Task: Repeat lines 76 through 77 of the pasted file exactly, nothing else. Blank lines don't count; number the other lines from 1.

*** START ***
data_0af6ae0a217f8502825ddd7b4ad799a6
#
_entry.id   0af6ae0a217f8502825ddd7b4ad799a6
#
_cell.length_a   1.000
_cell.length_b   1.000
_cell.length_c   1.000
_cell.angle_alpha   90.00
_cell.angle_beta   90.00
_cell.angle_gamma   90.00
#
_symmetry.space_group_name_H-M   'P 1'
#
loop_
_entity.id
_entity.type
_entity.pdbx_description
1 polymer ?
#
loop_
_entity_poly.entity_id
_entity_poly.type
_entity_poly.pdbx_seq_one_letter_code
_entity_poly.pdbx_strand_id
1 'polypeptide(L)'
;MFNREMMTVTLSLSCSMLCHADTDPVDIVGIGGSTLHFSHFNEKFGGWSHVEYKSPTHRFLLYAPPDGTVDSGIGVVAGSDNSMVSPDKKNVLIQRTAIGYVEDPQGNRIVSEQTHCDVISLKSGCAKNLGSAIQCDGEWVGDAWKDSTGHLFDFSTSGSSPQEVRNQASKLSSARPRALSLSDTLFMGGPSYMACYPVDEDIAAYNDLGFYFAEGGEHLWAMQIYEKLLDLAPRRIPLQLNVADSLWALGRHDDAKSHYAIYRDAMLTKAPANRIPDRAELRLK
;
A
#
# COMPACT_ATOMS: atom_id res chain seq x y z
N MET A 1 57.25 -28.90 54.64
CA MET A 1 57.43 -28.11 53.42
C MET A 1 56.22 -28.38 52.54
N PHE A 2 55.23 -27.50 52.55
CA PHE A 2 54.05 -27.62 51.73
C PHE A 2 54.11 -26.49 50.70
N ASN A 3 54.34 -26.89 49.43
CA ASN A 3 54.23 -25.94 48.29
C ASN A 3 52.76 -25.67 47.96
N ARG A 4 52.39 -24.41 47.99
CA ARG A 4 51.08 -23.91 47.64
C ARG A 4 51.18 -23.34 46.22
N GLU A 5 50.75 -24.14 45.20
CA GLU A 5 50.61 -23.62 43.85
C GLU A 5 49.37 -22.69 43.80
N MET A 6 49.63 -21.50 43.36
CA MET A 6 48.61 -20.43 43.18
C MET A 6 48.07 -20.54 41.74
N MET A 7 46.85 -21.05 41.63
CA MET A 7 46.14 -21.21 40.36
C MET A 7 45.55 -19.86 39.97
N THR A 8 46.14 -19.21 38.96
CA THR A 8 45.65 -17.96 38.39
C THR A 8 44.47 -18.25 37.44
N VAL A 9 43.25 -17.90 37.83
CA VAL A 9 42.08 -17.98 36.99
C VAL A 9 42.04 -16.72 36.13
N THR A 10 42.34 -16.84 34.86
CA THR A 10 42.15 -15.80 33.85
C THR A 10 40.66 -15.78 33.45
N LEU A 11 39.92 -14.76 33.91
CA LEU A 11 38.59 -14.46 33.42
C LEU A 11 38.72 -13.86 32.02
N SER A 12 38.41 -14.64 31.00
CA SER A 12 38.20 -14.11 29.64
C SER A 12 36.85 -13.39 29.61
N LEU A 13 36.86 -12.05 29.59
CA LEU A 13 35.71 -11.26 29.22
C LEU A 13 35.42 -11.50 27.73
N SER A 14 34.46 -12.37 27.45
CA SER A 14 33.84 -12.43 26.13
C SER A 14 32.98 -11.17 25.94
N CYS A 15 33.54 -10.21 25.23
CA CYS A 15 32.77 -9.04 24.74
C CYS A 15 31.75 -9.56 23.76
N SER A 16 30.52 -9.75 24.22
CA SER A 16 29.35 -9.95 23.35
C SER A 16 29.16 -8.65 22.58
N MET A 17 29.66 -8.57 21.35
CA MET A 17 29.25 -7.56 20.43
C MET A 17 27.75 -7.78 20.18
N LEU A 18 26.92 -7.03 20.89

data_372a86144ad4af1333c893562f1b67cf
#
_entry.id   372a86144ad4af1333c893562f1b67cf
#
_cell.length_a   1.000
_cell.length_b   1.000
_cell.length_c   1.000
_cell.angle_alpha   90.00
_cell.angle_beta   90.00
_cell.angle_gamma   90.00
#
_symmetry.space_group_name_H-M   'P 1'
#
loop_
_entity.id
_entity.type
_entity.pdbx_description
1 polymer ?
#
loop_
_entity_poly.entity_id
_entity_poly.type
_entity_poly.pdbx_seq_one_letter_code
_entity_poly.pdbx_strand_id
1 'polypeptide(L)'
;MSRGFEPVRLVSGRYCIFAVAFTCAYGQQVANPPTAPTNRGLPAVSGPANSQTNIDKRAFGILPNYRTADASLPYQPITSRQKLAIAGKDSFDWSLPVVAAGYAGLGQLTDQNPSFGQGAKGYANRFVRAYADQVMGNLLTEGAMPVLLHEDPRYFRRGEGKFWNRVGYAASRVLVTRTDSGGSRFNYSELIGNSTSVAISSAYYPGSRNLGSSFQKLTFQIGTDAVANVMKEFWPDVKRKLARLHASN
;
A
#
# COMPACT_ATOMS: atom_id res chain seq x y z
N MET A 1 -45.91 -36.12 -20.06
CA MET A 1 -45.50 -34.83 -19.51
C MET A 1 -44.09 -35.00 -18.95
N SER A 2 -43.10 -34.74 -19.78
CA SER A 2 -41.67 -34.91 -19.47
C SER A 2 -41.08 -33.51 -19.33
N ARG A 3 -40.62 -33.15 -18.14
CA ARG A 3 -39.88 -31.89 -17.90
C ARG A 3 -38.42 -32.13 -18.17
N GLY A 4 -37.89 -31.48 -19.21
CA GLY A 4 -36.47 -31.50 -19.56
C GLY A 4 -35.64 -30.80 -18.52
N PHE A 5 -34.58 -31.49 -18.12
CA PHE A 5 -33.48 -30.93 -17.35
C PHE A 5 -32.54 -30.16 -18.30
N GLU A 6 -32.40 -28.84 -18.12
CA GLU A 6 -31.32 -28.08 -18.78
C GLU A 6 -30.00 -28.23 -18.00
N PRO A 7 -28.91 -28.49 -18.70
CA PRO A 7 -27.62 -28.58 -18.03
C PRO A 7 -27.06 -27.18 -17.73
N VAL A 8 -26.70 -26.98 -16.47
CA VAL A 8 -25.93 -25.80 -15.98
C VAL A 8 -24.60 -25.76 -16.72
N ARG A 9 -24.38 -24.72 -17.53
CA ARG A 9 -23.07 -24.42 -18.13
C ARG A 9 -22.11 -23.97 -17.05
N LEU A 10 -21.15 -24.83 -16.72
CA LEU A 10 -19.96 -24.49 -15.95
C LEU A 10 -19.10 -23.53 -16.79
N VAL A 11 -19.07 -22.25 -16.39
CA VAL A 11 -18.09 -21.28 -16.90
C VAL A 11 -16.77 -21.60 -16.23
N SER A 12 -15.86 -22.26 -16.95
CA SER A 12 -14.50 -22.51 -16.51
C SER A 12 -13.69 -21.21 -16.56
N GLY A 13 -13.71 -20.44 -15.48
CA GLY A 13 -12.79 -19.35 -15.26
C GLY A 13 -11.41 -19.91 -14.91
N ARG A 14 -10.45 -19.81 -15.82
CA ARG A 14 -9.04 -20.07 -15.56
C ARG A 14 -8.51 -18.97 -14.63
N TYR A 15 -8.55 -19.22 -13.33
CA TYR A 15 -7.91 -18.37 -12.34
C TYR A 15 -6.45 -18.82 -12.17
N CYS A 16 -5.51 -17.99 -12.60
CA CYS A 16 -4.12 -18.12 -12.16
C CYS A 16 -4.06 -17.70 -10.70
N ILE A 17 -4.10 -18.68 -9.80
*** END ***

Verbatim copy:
N SER A 16 30.52 -9.75 24.22
CA SER A 16 29.35 -9.95 23.35